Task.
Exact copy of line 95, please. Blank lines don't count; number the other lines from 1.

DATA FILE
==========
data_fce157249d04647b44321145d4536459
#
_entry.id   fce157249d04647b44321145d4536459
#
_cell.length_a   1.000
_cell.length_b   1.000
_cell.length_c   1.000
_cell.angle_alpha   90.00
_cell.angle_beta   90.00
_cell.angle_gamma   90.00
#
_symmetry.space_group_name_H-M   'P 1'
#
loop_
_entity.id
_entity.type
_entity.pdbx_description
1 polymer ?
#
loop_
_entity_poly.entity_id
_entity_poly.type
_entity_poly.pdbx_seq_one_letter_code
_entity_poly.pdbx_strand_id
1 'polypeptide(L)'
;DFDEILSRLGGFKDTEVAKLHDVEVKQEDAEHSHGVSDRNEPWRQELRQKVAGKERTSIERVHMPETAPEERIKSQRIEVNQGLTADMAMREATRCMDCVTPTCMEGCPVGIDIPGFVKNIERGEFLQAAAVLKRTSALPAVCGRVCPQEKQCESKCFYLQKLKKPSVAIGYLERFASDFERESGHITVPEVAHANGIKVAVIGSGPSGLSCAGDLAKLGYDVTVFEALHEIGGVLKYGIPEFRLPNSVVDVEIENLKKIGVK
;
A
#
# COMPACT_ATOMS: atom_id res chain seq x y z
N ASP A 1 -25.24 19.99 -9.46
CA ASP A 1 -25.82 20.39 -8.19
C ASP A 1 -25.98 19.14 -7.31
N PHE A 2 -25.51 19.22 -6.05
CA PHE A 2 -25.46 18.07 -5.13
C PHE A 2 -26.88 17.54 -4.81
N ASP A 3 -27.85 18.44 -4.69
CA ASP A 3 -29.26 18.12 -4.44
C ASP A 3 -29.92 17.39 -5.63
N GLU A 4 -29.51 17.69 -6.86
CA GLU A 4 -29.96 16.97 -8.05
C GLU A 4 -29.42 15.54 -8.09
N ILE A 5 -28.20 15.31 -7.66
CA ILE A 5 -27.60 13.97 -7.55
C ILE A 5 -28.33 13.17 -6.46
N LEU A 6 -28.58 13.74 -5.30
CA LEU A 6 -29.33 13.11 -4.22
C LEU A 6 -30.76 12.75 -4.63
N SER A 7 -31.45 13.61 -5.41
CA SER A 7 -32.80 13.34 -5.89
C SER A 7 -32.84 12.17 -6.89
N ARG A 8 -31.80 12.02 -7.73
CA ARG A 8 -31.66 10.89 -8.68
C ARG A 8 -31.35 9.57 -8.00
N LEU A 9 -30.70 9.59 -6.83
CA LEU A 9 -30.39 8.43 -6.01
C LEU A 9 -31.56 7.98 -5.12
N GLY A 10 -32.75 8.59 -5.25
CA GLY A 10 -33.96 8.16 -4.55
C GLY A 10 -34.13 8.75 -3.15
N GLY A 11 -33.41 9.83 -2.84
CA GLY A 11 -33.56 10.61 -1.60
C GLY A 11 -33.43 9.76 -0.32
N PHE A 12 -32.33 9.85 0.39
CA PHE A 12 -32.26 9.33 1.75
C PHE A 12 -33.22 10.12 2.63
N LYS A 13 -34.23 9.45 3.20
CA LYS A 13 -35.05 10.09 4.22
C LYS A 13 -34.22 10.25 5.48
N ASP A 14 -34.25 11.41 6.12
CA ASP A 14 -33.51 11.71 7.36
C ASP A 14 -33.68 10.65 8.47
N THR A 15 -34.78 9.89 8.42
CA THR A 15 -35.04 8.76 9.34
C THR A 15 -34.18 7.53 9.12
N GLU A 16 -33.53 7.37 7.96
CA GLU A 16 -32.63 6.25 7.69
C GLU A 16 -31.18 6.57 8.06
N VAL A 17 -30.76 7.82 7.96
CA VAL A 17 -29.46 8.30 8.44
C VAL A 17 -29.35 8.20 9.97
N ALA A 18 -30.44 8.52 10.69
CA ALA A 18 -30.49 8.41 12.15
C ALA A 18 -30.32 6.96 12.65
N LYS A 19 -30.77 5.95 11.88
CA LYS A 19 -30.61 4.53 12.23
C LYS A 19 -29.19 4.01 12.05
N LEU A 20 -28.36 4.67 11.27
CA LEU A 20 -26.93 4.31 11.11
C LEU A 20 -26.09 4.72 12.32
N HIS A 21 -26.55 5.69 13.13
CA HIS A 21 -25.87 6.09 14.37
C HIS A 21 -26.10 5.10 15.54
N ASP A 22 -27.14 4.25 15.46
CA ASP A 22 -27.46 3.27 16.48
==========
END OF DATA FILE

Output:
CA ASP A 22 -27.46 3.27 16.48